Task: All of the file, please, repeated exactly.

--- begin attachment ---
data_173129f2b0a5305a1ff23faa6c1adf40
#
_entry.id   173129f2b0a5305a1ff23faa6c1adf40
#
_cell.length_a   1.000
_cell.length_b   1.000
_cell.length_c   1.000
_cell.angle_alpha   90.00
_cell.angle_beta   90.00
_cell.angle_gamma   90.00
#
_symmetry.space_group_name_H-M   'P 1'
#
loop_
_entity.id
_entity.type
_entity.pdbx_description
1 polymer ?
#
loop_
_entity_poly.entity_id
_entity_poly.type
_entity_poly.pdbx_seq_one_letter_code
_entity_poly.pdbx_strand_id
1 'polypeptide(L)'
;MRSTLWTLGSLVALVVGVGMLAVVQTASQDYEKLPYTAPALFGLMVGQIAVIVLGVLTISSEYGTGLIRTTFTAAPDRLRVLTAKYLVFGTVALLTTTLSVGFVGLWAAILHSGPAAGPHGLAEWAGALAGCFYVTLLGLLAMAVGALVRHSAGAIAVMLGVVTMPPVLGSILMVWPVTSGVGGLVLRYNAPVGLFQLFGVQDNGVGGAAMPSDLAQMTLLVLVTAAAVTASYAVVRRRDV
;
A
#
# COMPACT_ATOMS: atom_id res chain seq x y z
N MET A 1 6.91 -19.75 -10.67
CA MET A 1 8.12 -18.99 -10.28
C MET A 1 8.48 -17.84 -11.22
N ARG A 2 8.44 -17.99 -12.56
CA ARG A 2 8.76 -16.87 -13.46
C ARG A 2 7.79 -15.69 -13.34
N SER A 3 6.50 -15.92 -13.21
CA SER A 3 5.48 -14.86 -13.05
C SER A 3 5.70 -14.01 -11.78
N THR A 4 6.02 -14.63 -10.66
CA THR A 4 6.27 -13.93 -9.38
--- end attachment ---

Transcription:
data_173129f2b0a5305a1ff23faa6c1adf40
#
_entry.id   173129f2b0a5305a1ff23faa6c1adf40
#
_cell.length_a   1.000
_cell.length_b   1.000
_cell.length_c   1.000
_cell.angle_alpha   90.00
_cell.angle_beta   90.00
_cell.angle_gamma   90.00
#
_symmetry.space_group_name_H-M   'P 1'
#
loop_
_entity.id
_entity.type
_entity.pdbx_description
1 polymer ?
#
loop_
_entity_poly.entity_id
_entity_poly.type
_entity_poly.pdbx_seq_one_letter_code
_entity_poly.pdbx_strand_id
1 'polypeptide(L)'
;MRSTLWTLGSLVALVVGVGMLAVVQTASQDYEKLPYTAPALFGLMVGQIAVIVLGVLTISSEYGTGLIRTTFTAAPDRLRVLTAKYLVFGTVALLTTTLSVGFVGLWAAILHSGPAAGPHGLAEWAGALAGCFYVTLLGLLAMAVGALVRHSAGAIAVMLGVVTMPPVLGSILMVWPVTSGVGGLVLRYNAPVGLFQLFGVQDNGVGGAAMPSDLAQMTLLVLVTAAAVTASYAVVRRRDV
;
A
#
# COMPACT_ATOMS: atom_id res chain seq x y z
N MET A 1 6.91 -19.75 -10.67
CA MET A 1 8.12 -18.99 -10.28
C MET A 1 8.48 -17.84 -11.22
N ARG A 2 8.44 -17.99 -12.56
CA ARG A 2 8.76 -16.87 -13.46
C ARG A 2 7.79 -15.69 -13.34
N SER A 3 6.50 -15.92 -13.21
CA SER A 3 5.48 -14.86 -13.05
C SER A 3 5.70 -14.01 -11.78
N THR A 4 6.02 -14.63 -10.66
CA THR A 4 6.27 -13.93 -9.38